It was the great baseball legend, former New York Yankees catcher Yogi Berra – he of countless aphorisms, each with a mind-bending twist – who once declared, "You can observe a lot by watching."
August, 2008, Vol. 08, Issue 08
Summer Survival Tips
By Angie Patrick
Summer weather is upon us and it's getting hotter by the day! However, many might be feeling the heat from a different source. With virtually every media outlet espousing the declining state of the economy - the bad housing market, and the price of groceries, oil and gas higher than ever - it's easy to become a bit worried about how to make ends meet.
For many, summertime flags a natural slowing in business as more people opt to spend more time outside, on vacation or relaxing with friends rather than visiting their spa or local therapist. How can you combat this? How can you stand up against the wave of negative forecasts of our economy and the slowing of business? A great way to begin is to change the way you think about yourself and your services. Here are a few ideas to help you get through the summer and not only make ends meet, but also make a little extra!
Make each client count. Typically, we can depend on our regular clientele to come and get their massage. We also calculate in our heads how much money this appointment will net. During slower times, these clients are more important than ever. To make sure you're getting the most out of each session, you should ask yourself a few questions. "Have I done all I can to provide this client with a full array of treatment options?" "Have I offered them each and every home-care item they might need to feel well between visits?" Once you take a moment to evaluate these questions, you might find you're leaving income on the table. Let's take a look at a couple of ways you can improve your bottom line.
Providing your clients with an array of treatment options might sound a little foreign to some. Conventional wisdom dictates you only offer the client what they ask for and no more. Well, those days are over, and good riddance! Many of today's clients are savvy to the offerings in regular day spas and likely are open to having them offered by their preferred therapist. For instance, your 1 p.m. appointment is for a deep-tissue massage. Typically, you charge them your regular rate, and in one hour, you're wrapping up and moving on. What if you had a couple of add-on treatments available for your client to choose from? Something simple like a foot exfoliation and refresher, or perhaps a scalp-massage treatment. Offer these to your client for an additional $15 to $20 each, spend another 10 to 20 minutes, and provide the client with a wonderful a-la-carte experience.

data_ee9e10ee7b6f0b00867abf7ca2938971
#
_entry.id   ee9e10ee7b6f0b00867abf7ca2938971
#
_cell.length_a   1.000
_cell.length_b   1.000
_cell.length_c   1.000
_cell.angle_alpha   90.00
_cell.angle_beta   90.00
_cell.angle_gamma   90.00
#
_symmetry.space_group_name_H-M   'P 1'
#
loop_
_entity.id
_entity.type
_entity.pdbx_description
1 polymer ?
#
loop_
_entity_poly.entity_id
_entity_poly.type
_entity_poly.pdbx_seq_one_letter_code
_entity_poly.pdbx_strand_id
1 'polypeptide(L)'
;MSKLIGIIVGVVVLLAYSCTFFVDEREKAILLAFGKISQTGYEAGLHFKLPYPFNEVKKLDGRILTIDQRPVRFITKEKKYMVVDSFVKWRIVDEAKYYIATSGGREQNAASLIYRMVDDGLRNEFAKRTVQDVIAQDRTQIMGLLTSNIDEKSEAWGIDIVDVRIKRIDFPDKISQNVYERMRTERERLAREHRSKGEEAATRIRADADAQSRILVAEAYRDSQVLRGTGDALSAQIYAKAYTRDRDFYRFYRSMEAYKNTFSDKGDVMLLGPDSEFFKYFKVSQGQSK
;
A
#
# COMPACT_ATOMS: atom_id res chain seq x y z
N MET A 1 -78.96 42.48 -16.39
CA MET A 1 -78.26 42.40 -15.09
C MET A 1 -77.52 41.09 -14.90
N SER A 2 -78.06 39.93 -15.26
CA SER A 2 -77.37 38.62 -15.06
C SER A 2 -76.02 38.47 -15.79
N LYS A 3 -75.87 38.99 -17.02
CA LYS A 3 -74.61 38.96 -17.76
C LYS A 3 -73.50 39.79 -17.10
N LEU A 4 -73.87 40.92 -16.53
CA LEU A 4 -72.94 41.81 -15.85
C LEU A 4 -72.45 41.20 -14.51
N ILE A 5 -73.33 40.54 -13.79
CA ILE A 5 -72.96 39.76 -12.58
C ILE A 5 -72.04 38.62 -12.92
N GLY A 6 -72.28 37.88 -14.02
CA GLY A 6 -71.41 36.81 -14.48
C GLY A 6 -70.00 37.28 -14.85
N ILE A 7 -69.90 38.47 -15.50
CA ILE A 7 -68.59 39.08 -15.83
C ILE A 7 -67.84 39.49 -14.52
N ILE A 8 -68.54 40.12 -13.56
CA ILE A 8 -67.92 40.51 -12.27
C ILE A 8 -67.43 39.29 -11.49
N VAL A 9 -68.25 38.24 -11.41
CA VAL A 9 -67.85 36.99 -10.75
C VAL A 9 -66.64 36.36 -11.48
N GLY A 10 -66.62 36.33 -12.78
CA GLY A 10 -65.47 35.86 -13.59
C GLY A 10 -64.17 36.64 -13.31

If you already have won the business of the client, make sure you're doing all you can to retain that business and not allow it to be romanced away from you by someone offering a few more "pampering" treatments. There are a number of easy-to-learn protocols available from the Internet, as well as supply companies. Do a little research and learn a few of these jewels to tuck up your sleeve. You would be surprised how many people will take you up on your offer for expanded services.
Some therapists feel uncomfortable selling home care products to their clients. This is a concept I have a difficult time understanding. After all, aren't therapists looked upon to be a health care professional? As a health care professional, shouldn't it be incumbent upon you to provide every opportunity you can to relieve your client's pain or lower their stress? This is what the client expects from you, and if they don't feel you are providing it, they might find someone else who does.
It's not difficult to retail items to your clients. You don't have to be pushy or bold, just earnest in what you suggest. For example, you know your client could benefit from a topical analgesic and yet you don't offer it. The client inevitably will find the information somewhere else and then wonder why you didn't mention it. Another scenario: you have a client you feel would benefit from resistance-band stretching or working on an exercise ball. You express this to your client, and when you see them next, you learn they went to the store and bought everything you suggested. This is indeed good news, as it will help the client. However, you left income on the table because you didn't offer these items for sale. You should think of yourself as a one-stop shop and have a few things on hand you feel comfortable in suggesting so the client can buy them from you instead of the big-box store down the street.
Making the most out of every client opportunity is not anything you should feel badly about. In fact, if you present suggestions from your heart and with the intent to truly help your client, you actually are providing better care. While you're a bit slower in the coming months, take this time to learn a few new mini-protocols. Do a little research about products you might suggest in the future and decide which ones will work best for your practice. Ultimately, make a commitment to "give yourself permission" to branch out a little and try new things. It could add black ink to your bottom line in the long run.
Click here for more information about Angie Patrick.